Chocolate Poppyseed Graham Shortbread + Modeling Chocolate Tutorial by Molly Brodak

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After a season of cakes, I am ready for something with a little more texture to it, something crunchy and rich. These cookies have an unbelievably addictiveness to them and I think it's down to the texture: crumbly, tender shortbread with bursts of crispy poppyseeds and crunchy sanding sugar on the edges, not to mention the incredible flavor from Banner Butter. The graham flour, which I'll explain more about below, provides a lovely, homey flavor and also adds another dimension of texture for a truly multi-textural experience. They are salty and rich with dark chocolate flavor, perfect for paring with coffee or, as I did here, a bit of white chocolate. They are also exceptionally easy to make and have only one (ONE) annoying step (grating frozen butter), which I think is impressive for how delicious they turn out.

oh my god

oh my god

Let's start with the modeling chocolate.

Now, modeling chocolate, if you don't know, is a miracle. It's as pliable as fondant, perfect for using with silicone molds, sculpting, rolling out and cutting, or just messing around with, but unlike fondant it is DELICIOUS. 

Unlike fondant, which is evil to put on cookies, it is delicious.

Even if you don't have any cool food-grade silicone molds sitting around to press the modeling chocolate into beautiful decorations, you can still roll it out and make some beautiful designs with a knife or small cookie cutter if you want. You can even brush it with edible luster dust for a fancy finish. Stored in a sealed container, it should last a long time, reviving with a bit of warmth from your hands, and can be used for all kinds of fun baking projects down the line, so I recommend having some on hand.

I'm not even going to give you a recipe for it since there is no way to top Cake Paper Party's chart and instructions. My only change is that I highly recommend using Guittard's Choc-Au-Lait chips for your white chocolate version and nothing else. They are, as I mentioned a few posts back, the only edible white chocolate chips on the market in my opinion. I found them recently at Whole Foods, so you might try that if you're not willing to wait for an online order.

So basically you just melt the white chocolate chips, then mix in the correct amount of corn syrup for the consistency you want. Be quick and gentle when folding in the corn syrup. As soon as the mixture has the consistency of peanut butter, STOP. There may still be streaks of corn syrup--it's ok. Let it all cool for at least two hours.  Knead once cool, and the mixture should incorporate to a smooth, play-dough like consistency. 

See the first photo here? That's as far as you should go when microwaving white chocolate to melt it. Stop while you still have large chunks, then just stir until the chunks melt. Heating your white chocolate chips in the microwave beyond this point only leads to despair. Trust me.

In general, be careful of overworking modeling chocolate. If it gets too warm from your hands, it can break into an oily mess. There is a way to fix this though, so don't toss it. I really think these cookies are even better with a smidge of the creamy white chocolate on top, so even if you didn't want to mess with all this I would still throw in some rough-chopped chunks of white chocolate into this shortbread, or drizzle some melted on top for a very easy fix.

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Now onto the cookies themselves. We've covered shortbread already, and this one has some changes from that recipe (which I still think is the best all-around vanilla shortbread out there) due to the cocoa powder and this cultured butter I want to use.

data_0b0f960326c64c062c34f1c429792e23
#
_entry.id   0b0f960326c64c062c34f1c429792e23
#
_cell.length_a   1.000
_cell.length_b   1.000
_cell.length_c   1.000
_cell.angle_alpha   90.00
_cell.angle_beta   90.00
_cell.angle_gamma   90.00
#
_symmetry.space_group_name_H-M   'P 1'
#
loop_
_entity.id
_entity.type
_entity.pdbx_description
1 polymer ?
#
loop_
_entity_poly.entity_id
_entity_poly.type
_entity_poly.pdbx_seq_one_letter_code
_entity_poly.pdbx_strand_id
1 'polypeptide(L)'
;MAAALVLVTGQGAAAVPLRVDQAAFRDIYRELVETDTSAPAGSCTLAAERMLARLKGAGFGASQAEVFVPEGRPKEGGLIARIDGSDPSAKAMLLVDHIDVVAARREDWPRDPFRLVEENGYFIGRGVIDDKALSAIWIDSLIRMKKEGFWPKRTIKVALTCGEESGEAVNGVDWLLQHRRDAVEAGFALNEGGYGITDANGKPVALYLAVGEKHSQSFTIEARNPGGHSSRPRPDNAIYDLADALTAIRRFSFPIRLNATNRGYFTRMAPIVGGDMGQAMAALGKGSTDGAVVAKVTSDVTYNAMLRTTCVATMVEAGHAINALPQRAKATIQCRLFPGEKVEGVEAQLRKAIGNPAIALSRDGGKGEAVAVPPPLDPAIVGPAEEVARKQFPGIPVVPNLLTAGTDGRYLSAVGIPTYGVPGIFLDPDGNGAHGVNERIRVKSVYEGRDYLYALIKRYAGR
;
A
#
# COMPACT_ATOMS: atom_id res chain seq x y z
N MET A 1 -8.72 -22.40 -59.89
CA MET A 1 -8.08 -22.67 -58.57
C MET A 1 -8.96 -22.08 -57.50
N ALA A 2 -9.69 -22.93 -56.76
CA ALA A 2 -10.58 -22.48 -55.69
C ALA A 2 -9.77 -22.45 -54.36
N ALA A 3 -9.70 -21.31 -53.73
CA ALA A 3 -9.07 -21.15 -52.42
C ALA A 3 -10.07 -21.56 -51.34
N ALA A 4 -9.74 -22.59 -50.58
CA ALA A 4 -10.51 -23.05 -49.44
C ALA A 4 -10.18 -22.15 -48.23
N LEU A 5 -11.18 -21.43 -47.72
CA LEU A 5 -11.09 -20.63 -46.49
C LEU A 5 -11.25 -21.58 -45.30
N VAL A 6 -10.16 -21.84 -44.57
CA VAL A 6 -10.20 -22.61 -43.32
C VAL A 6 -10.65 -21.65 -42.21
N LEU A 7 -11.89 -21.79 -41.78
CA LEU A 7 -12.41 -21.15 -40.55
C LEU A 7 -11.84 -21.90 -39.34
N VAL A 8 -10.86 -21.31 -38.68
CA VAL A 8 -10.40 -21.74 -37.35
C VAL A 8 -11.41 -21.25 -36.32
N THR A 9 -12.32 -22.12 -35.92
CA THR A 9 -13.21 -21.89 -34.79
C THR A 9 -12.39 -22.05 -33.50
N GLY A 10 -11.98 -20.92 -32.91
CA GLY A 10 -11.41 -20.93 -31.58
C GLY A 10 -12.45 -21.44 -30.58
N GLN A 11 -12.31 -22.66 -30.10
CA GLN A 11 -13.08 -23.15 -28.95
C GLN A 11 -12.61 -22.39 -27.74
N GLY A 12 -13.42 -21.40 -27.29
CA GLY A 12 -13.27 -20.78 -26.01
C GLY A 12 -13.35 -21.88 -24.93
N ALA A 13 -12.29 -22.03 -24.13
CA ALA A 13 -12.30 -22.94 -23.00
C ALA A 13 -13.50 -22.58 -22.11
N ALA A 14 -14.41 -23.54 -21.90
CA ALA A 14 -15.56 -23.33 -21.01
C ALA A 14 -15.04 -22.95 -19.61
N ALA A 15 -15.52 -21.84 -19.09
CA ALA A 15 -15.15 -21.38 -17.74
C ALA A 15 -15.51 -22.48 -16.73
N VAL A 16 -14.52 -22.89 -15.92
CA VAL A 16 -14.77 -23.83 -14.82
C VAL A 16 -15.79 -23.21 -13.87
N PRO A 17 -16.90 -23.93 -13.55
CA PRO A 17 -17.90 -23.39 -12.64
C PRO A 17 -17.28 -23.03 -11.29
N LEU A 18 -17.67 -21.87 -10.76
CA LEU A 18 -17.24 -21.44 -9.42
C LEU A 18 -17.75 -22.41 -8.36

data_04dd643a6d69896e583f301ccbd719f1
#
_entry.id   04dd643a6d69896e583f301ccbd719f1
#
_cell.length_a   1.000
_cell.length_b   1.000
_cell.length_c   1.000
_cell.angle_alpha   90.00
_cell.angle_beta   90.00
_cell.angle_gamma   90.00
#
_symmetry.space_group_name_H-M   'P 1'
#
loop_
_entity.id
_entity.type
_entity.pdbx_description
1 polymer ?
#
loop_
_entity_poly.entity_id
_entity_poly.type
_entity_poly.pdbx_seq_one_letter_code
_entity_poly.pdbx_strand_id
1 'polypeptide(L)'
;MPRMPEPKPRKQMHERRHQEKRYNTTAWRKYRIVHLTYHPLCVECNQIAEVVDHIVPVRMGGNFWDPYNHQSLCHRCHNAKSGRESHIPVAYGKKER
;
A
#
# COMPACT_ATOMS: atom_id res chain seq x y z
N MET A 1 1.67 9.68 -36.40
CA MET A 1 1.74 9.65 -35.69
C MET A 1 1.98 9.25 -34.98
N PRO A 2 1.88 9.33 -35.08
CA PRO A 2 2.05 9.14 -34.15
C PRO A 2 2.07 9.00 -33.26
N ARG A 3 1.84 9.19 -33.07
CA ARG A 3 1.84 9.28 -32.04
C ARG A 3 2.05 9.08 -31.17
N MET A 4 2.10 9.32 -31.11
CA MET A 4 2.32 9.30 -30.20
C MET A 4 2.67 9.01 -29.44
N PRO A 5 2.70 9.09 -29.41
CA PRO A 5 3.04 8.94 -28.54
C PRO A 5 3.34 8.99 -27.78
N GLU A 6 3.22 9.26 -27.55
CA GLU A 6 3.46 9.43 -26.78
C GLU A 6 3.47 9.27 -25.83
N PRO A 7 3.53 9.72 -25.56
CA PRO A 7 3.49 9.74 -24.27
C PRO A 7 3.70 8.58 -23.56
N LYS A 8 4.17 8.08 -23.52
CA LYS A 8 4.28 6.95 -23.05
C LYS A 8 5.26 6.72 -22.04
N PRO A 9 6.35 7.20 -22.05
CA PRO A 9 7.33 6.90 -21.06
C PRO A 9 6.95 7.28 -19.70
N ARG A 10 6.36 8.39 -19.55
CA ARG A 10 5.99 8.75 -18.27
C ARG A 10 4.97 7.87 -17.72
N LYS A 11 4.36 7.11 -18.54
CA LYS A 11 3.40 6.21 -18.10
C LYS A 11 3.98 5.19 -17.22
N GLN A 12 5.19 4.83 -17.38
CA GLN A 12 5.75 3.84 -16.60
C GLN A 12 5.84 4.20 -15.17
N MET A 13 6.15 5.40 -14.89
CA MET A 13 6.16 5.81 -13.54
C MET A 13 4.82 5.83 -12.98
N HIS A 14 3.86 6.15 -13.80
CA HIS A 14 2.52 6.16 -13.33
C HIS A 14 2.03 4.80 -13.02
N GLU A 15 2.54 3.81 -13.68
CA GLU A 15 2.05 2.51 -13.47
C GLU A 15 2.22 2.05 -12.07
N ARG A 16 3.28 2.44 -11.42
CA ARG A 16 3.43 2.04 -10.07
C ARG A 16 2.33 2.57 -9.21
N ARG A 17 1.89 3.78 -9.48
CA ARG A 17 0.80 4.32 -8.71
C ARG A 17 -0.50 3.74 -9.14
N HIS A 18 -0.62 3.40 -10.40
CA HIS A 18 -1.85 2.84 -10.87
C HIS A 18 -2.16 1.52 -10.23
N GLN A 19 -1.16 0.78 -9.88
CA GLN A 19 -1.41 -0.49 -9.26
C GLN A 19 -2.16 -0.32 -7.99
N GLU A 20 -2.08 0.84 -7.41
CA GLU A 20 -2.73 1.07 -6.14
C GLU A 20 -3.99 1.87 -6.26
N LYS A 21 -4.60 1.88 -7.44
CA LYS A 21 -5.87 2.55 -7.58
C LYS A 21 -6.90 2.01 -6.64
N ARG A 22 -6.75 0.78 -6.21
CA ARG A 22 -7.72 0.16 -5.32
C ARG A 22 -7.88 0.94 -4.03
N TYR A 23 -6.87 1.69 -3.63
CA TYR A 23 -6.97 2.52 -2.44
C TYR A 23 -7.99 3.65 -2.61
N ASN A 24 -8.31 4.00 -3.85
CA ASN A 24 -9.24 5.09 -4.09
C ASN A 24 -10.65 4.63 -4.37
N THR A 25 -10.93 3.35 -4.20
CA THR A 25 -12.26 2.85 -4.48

I am IN LOVE with Atlanta's own Banner Butter, and I knew it would shine in this shortbread. If you can't find Banner, be sure to use some other kind of cultured butter as a substitute, like Plugra, Lurpak, or a local butter if you can find it. The slight tang to this butter gives the cookies a subtle buttermilky flavor, and the rich fat content is important to the recipe proportions.

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You can keep a log or two of this dough in the freezer forever, and whip it out any time you need a quick cookie for your guests. Or yourself. Just whip out your log and slice. Ok sorry, I had to. I'll stop saying "log" now.

chop your log (SORRY) with a knife warmed over the stovetop for easy slicing. And don't use a marble cutting board. Why would such a thing even exist

chop your log (SORRY) with a knife warmed over the stovetop for easy slicing. And don't use a marble cutting board. Why would such a thing even exist

Graham flour is the same thing as whole wheat pastry flour, but it is not exactly the same thing as whole wheat flour. Named for who else but the 19th C Presbyterian minister who railed against bread made with white flour (he called it "tortured") and masturbation (he called it "Self-Pollution"), graham flour is milled from the same soft wheat that cake flour is made from and it is unsifted, unlike whole wheat flour. The grain's outer hull is ground more coarsely, and yet the inner kernel is finer than whole wheat flour, so what you end up with is a light, not dense, crumb while still benefitting from the texture of the whole grain particles. It also has that nutty taste that will remind you of a graham cracker, which makes a nice base for the chocolate and acidic butter here to play against.


Chocolate Poppyseed Graham Shortbread

230 g (8 oz, two sticks) frozen and grated unsalted cultured butter

1 tsp. fine sea salt

2 Tbsp. poppyseeds

1 tsp. vanilla extract

125 g. powdered sugar

280 g. (2 c.) Graham flour 

38 g. (1/3 c.) dark cocoa powder (I always use Hershey’s Special Dark)

2 egg yolks, room temperature

Coarse demerara sugar, for sanding

Place butter in freezer for at least two hours, preferably overnight. Once butter is rock-hard, grate quickly using a box grater into a large bowl, re-freezing the butter if it starts to soften. Chop up the last few chunks rather than grating down to your thumbs.

Sprinkle salt and poppyseeds over grated butter then return to freezer for at least 20 minutes. Meanwhile, whisk powdered sugar, flour, and cocoa powder together in a small bowl. Once butter is chilled, add flour mixture and quickly toss with your hands (use disposable gloves for this part if you have them). Then, add the egg yolks and vanilla and quickly mash and squeeze dough until it comes together. It may be streaky with chunks of butter. Squeeze just until it holds together, then separate into two balls and place onto plastic wrap. Work the balls into logs and roll tightly using the wrap. If dough becomes soft and warm, allow to chill before proceeding. Unwrap, the re-roll the logs in coarse Demerara sugar, then wrap tightly. Place the two logs into the freezer to chill overnight or until completely solid, at least four hours.